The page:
The read FIFO 640 couples to one or more of the receivers 630 via the data lines 635. The read FIFO 640 stores the sampled data from the receivers 630, where this storage or ‘writing” is under control of a clock signal originating from the interface control circuit 6300. The FIFOs contents are transmitted or “read” to other components (not shown) under control of a clock signal CLK originating from the second clock domain 102. While the read FIFO 640 of this embodiment is a FIFO-type buffer, alternative embodiments can use any type of buffer or device for transferring data between two clock domains.
As described above with reference to
As an example of interface control circuit 6300 operation,
This example assumes the interface control circuit 6300 includes an initial count value of zero (0) prior to data read operations. The counter circuit 6304 increments the count to a value of one (1) in response to a first rising edge 702 of the clock signal CLK that occurs while the control signal CON is asserted 712, and the count comparator circuit 6306 asserts the read-enable signal REN in response to the non-zero count value. The counter circuit 6304 increments the count to a value of two (2) in response to a second rising edge 704 of the clock signal CLK while the count comparator circuit 6306 continues to assert the read-enable signal REN in response to the non-zero count value.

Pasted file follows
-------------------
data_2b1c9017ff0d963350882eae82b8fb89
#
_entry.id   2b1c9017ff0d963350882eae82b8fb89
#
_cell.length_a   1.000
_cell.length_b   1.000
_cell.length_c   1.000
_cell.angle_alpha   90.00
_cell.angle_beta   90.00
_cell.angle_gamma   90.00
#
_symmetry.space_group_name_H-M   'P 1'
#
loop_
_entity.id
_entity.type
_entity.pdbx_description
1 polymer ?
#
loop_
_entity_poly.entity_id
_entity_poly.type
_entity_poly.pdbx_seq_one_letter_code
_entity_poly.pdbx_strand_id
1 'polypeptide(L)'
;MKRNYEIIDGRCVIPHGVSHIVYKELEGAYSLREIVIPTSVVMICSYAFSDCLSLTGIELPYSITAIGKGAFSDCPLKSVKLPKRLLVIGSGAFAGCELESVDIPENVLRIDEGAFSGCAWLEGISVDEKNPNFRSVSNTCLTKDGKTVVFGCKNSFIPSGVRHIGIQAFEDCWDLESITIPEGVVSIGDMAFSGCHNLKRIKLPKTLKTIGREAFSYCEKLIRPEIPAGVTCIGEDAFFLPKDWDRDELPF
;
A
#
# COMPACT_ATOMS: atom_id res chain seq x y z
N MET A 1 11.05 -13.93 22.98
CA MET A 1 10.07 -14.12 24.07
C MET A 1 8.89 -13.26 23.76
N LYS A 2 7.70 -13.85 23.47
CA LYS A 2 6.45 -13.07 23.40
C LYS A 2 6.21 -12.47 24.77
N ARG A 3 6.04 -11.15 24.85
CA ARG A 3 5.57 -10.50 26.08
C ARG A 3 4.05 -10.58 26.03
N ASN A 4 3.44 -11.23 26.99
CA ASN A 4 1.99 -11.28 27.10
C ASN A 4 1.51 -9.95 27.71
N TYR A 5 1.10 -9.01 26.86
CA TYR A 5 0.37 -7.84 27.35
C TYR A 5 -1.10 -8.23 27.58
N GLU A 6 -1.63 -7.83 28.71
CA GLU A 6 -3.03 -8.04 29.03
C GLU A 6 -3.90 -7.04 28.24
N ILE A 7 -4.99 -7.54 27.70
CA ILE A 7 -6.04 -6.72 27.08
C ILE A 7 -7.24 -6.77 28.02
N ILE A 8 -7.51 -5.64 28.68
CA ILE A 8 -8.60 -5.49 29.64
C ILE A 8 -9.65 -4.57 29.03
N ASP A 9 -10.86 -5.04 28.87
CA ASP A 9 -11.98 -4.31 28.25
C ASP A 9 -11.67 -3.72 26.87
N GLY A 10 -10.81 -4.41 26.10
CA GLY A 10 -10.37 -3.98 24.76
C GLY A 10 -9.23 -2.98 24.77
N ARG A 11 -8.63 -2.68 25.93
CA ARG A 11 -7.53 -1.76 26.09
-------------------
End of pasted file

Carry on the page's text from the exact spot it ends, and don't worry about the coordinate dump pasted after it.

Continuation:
The hysteresis element 6302, as described above, is a comparator or detector that improves tolerance to noise of the strobe signal DQS (in a high-impedance or inactive state 720) during high-speed operations through the use of first 732 and second 734 voltage thresholds. Voltage levels of the strobe signal DQS therefore trigger detection of a valid region 724 of the strobe signal when falling below both the first 732 and second 734 voltage thresholds. Consequently, the falling-edge transition that corresponds to the valid region 724 of strobe signal DQS triggers an output signal (buffered strobe signal) from the hysteresis element 6302.